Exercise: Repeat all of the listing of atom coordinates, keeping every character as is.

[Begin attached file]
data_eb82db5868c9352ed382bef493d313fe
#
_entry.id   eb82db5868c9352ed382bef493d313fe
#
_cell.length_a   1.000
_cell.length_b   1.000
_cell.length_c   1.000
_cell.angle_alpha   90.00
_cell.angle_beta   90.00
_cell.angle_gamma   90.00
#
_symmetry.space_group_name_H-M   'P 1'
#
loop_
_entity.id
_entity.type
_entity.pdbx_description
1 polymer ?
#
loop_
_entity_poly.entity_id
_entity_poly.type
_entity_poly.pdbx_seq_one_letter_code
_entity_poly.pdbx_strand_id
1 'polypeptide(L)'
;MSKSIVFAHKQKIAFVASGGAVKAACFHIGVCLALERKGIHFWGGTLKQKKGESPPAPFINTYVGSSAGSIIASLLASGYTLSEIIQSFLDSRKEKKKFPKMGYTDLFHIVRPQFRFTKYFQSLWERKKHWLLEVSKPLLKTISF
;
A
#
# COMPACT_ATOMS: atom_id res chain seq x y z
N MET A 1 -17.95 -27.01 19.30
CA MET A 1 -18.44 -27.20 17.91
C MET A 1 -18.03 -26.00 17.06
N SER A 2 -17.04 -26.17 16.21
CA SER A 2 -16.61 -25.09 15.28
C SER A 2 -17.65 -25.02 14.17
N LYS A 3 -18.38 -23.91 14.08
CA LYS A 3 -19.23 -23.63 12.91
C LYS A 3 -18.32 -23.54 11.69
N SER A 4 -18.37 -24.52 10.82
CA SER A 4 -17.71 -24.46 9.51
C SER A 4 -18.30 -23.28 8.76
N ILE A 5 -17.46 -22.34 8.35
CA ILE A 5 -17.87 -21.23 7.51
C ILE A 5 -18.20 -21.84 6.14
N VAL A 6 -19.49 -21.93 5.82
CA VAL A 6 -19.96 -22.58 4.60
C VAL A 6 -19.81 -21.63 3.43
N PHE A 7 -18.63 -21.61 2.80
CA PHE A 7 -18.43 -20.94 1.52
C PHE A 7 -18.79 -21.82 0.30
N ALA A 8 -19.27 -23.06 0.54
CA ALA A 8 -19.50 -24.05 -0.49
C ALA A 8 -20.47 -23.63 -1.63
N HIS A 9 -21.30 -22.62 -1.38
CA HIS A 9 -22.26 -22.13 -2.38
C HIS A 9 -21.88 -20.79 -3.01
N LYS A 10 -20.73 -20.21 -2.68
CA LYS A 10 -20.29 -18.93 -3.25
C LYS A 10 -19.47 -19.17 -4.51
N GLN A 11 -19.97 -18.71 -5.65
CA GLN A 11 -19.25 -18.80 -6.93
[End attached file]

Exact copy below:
data_eb82db5868c9352ed382bef493d313fe
#
_entry.id   eb82db5868c9352ed382bef493d313fe
#
_cell.length_a   1.000
_cell.length_b   1.000
_cell.length_c   1.000
_cell.angle_alpha   90.00
_cell.angle_beta   90.00
_cell.angle_gamma   90.00
#
_symmetry.space_group_name_H-M   'P 1'
#
loop_
_entity.id
_entity.type
_entity.pdbx_description
1 polymer ?
#
loop_
_entity_poly.entity_id
_entity_poly.type
_entity_poly.pdbx_seq_one_letter_code
_entity_poly.pdbx_strand_id
1 'polypeptide(L)'
;MSKSIVFAHKQKIAFVASGGAVKAACFHIGVCLALERKGIHFWGGTLKQKKGESPPAPFINTYVGSSAGSIIASLLASGYTLSEIIQSFLDSRKEKKKFPKMGYTDLFHIVRPQFRFTKYFQSLWERKKHWLLEVSKPLLKTISF
;
A
#
# COMPACT_ATOMS: atom_id res chain seq x y z
N MET A 1 -17.95 -27.01 19.30
CA MET A 1 -18.44 -27.20 17.91
C MET A 1 -18.03 -26.00 17.06
N SER A 2 -17.04 -26.17 16.21
CA SER A 2 -16.61 -25.09 15.28
C SER A 2 -17.65 -25.02 14.17
N LYS A 3 -18.38 -23.91 14.08
CA LYS A 3 -19.23 -23.63 12.91
C LYS A 3 -18.32 -23.54 11.69
N SER A 4 -18.37 -24.52 10.82
CA SER A 4 -17.71 -24.46 9.51
C SER A 4 -18.30 -23.28 8.76
N ILE A 5 -17.46 -22.34 8.35
CA ILE A 5 -17.87 -21.23 7.51
C ILE A 5 -18.20 -21.84 6.14
N VAL A 6 -19.49 -21.93 5.82
CA VAL A 6 -19.96 -22.58 4.60
C VAL A 6 -19.81 -21.63 3.43
N PHE A 7 -18.63 -21.61 2.80
CA PHE A 7 -18.43 -20.94 1.52
C PHE A 7 -18.79 -21.82 0.30
N ALA A 8 -19.27 -23.06 0.54
CA ALA A 8 -19.50 -24.05 -0.49
C ALA A 8 -20.47 -23.63 -1.63
N HIS A 9 -21.30 -22.62 -1.38
CA HIS A 9 -22.26 -22.13 -2.38
C HIS A 9 -21.88 -20.79 -3.01
N LYS A 10 -20.73 -20.21 -2.68
CA LYS A 10 -20.29 -18.93 -3.25
C LYS A 10 -19.47 -19.17 -4.51
N GLN A 11 -19.97 -18.71 -5.65
CA GLN A 11 -19.25 -18.80 -6.93